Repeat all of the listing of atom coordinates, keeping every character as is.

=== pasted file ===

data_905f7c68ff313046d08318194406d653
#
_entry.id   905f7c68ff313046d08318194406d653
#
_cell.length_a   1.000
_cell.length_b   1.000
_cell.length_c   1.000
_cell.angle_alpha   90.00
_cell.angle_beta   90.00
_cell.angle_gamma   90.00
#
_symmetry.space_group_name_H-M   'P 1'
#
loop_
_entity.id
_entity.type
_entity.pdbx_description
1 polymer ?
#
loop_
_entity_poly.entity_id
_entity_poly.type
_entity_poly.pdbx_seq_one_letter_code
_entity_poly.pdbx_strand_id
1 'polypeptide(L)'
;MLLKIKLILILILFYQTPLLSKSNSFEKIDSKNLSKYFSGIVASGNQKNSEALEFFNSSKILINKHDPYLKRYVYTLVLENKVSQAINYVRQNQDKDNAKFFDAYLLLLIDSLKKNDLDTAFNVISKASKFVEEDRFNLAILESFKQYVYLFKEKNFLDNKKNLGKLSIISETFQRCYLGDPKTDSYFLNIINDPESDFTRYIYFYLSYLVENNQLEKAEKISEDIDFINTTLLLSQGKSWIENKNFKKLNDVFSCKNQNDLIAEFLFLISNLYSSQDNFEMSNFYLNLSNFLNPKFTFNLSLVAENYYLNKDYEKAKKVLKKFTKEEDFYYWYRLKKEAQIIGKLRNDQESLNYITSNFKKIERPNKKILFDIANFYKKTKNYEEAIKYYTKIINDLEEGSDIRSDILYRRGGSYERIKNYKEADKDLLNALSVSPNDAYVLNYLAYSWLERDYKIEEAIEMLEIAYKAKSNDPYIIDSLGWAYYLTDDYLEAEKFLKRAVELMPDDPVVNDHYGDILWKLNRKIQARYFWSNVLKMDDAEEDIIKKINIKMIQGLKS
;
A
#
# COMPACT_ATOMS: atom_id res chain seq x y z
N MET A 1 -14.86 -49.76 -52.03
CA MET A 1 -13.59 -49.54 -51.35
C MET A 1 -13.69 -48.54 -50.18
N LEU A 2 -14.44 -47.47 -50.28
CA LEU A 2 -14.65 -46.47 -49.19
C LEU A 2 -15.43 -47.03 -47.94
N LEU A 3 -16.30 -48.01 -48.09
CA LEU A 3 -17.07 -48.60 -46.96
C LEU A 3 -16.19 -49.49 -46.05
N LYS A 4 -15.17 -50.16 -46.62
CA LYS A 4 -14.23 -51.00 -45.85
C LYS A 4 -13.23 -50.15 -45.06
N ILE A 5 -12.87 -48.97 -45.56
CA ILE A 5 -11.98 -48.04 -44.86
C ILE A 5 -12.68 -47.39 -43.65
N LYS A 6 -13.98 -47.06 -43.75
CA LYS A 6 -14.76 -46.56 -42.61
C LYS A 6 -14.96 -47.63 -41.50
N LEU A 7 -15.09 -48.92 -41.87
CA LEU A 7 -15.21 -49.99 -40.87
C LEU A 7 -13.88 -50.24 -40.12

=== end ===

data_905f7c68ff313046d08318194406d653
#
_entry.id   905f7c68ff313046d08318194406d653
#
_cell.length_a   1.000
_cell.length_b   1.000
_cell.length_c   1.000
_cell.angle_alpha   90.00
_cell.angle_beta   90.00
_cell.angle_gamma   90.00
#
_symmetry.space_group_name_H-M   'P 1'
#
loop_
_entity.id
_entity.type
_entity.pdbx_description
1 polymer ?
#
loop_
_entity_poly.entity_id
_entity_poly.type
_entity_poly.pdbx_seq_one_letter_code
_entity_poly.pdbx_strand_id
1 'polypeptide(L)'
;MLLKIKLILILILFYQTPLLSKSNSFEKIDSKNLSKYFSGIVASGNQKNSEALEFFNSSKILINKHDPYLKRYVYTLVLENKVSQAINYVRQNQDKDNAKFFDAYLLLLIDSLKKNDLDTAFNVISKASKFVEEDRFNLAILESFKQYVYLFKEKNFLDNKKNLGKLSIISETFQRCYLGDPKTDSYFLNIINDPESDFTRYIYFYLSYLVENNQLEKAEKISEDIDFINTTLLLSQGKSWIENKNFKKLNDVFSCKNQNDLIAEFLFLISNLYSSQDNFEMSNFYLNLSNFLNPKFTFNLSLVAENYYLNKDYEKAKKVLKKFTKEEDFYYWYRLKKEAQIIGKLRNDQESLNYITSNFKKIERPNKKILFDIANFYKKTKNYEEAIKYYTKIINDLEEGSDIRSDILYRRGGSYERIKNYKEADKDLLNALSVSPNDAYVLNYLAYSWLERDYKIEEAIEMLEIAYKAKSNDPYIIDSLGWAYYLTDDYLEAEKFLKRAVELMPDDPVVNDHYGDILWKLNRKIQARYFWSNVLKMDDAEEDIIKKINIKMIQGLKS
;
A
#
# COMPACT_ATOMS: atom_id res chain seq x y z
N MET A 1 -14.86 -49.76 -52.03
CA MET A 1 -13.59 -49.54 -51.35
C MET A 1 -13.69 -48.54 -50.18
N LEU A 2 -14.44 -47.47 -50.28
CA LEU A 2 -14.65 -46.47 -49.19
C LEU A 2 -15.43 -47.03 -47.94
N LEU A 3 -16.30 -48.01 -48.09
CA LEU A 3 -17.07 -48.60 -46.96
C LEU A 3 -16.19 -49.49 -46.05
N LYS A 4 -15.17 -50.16 -46.62
CA LYS A 4 -14.23 -51.00 -45.85
C LYS A 4 -13.23 -50.15 -45.06
N ILE A 5 -12.87 -48.97 -45.56
CA ILE A 5 -11.98 -48.04 -44.86
C ILE A 5 -12.68 -47.39 -43.65
N LYS A 6 -13.98 -47.06 -43.75
CA LYS A 6 -14.76 -46.56 -42.61
C LYS A 6 -14.96 -47.63 -41.50
N LEU A 7 -15.09 -48.92 -41.87
CA LEU A 7 -15.21 -49.99 -40.87
C LEU A 7 -13.88 -50.24 -40.12